The Student Judiciary negated a decision Chancellor David Ward made last week by passing legislation Tuesday that would invalidate any student council decision regarding the Multicultural Student Coalition’s funding eligibility.
Ward ruled last Friday that the Associated Students of Madison would decide if MCSC is eligible to receive funding for the next fiscal year.
The Student Services Finance Committee decided the group was ineligible for funding in October, saying it did not spend over half of its time directly serving students. When the SJ upheld the committee’s ruling, MCSC appealed to Ward.
In SJ’s resolution, it said Ward only has the authority to intervene in the student segregated fee allocation process when ASM commits a “viewpoint neutrality violation” by taking group’s viewpoints and beliefs into account when ruling.
But the SJ holds that no such violation occurred, and stands by its decision to uphold SSFC’s initial ruling.
SJ Chief Justice Kate Fifield said the SJ is upholding students’ rights by challenging Ward’s ruling, which stands in the way of students’ right to delegate their own fees.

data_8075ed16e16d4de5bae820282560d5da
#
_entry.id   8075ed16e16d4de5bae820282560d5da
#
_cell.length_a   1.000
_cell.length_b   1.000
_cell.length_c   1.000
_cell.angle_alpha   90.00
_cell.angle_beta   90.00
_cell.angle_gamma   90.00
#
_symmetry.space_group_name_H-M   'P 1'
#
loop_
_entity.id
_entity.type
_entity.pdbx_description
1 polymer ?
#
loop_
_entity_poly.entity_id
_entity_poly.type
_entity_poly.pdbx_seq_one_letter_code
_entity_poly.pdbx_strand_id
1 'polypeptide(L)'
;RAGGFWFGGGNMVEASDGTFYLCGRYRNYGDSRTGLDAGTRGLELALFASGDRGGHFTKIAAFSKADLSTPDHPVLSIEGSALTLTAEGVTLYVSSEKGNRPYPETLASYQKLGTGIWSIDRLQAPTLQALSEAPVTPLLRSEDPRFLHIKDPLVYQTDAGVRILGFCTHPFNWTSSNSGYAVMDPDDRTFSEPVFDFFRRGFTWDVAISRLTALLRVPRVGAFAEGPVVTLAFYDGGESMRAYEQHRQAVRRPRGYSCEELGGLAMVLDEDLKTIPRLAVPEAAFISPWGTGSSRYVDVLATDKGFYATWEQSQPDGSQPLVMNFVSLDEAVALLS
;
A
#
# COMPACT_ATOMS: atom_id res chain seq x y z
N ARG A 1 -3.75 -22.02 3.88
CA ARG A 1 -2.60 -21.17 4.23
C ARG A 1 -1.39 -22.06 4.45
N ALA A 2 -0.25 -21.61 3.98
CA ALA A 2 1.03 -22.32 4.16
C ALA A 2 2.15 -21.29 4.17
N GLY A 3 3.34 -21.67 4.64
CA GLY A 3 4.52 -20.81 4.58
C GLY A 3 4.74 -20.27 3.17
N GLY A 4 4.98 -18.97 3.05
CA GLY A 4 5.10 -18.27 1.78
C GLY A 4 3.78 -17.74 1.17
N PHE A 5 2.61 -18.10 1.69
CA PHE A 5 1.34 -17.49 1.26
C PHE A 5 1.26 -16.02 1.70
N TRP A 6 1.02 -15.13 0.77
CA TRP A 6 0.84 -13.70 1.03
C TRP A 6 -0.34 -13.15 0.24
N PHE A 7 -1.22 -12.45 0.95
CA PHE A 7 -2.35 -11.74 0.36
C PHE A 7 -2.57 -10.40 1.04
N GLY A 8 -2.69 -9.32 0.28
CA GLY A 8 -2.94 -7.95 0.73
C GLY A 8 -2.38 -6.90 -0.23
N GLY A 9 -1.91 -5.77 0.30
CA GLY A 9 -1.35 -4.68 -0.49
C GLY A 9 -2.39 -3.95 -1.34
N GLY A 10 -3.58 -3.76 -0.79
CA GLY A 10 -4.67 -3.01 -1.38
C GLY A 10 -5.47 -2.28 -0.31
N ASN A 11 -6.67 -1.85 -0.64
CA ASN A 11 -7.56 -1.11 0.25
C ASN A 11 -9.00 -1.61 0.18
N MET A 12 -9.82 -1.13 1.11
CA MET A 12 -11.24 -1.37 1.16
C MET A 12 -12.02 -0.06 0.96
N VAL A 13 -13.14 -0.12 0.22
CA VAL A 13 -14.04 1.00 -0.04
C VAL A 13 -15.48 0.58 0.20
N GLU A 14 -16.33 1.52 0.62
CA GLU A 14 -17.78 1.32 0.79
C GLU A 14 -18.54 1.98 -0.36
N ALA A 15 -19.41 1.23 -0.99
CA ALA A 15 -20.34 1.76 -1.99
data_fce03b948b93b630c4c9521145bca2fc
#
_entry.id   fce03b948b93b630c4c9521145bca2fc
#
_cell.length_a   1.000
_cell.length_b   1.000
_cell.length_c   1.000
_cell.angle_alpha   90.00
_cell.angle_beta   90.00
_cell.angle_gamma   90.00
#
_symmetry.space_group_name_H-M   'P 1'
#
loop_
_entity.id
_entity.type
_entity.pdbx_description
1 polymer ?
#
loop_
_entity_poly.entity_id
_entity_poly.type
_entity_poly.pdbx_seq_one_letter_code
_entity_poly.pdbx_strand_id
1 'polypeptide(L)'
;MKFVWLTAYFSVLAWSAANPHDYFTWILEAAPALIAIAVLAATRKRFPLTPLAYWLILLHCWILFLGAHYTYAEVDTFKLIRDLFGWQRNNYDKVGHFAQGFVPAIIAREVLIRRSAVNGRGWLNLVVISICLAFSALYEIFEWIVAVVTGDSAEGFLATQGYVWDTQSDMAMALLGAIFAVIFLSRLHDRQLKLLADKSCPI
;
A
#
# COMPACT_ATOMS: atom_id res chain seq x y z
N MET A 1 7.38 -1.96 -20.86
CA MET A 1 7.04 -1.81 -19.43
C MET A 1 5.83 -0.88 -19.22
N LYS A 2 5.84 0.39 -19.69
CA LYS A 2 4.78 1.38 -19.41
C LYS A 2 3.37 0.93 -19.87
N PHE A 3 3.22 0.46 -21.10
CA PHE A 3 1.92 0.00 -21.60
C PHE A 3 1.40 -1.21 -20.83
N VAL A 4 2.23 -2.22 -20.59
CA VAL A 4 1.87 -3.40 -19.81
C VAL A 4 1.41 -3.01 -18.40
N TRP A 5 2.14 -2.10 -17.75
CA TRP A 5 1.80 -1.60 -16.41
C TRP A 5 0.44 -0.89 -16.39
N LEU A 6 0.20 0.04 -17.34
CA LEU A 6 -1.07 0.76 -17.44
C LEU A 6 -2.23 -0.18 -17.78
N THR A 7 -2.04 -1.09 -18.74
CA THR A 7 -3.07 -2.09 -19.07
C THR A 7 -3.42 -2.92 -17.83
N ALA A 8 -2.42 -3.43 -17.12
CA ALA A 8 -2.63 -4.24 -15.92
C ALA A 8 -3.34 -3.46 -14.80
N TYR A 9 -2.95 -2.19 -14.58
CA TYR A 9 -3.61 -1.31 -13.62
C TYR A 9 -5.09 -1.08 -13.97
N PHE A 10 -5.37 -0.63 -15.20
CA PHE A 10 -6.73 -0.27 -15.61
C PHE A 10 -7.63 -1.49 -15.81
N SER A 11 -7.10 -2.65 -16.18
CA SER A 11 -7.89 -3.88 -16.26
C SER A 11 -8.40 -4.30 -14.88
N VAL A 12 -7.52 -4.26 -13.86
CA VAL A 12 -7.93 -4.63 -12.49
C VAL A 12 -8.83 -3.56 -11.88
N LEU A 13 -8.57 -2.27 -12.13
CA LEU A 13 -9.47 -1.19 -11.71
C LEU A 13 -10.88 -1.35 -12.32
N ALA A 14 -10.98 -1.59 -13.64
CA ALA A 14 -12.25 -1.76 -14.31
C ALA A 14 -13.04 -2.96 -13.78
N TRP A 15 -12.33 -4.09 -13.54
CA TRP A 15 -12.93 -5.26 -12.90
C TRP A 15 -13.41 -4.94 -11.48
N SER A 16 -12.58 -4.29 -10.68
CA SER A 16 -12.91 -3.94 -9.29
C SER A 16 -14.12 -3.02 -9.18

“It is standing up for students and standing up for ASM’s right to conduct its business without interference or mandates from the chancellor,” Fifield said.
Fifeld said while the SJ has the right to invalidate student council rulings, Ward also has the ability to add funding for MCSC into the segregated fees budget.
She said if he decided to do so, she expects the legality of such a decision would be questioned later in the budget process by bodies such as the Board of Regents.
“It really comes down to whether the chancellor respects the legality of decisions that come out of ASM or not,” Fifield said.
MCSC leadership team member Althea Miller said while she does not have a strong opinion on the SJ legislation, the group plans to continue to advocate for its funding and holds that student council should determine whether it is eligible.
“We’re going to push forth and talk to the Chancellor and get [the SJ’s] decision overturned so that we can be heard, and the SJ and anyone else is going to try to stop that,” Miller said. “It’s the nature of having a disagreement.”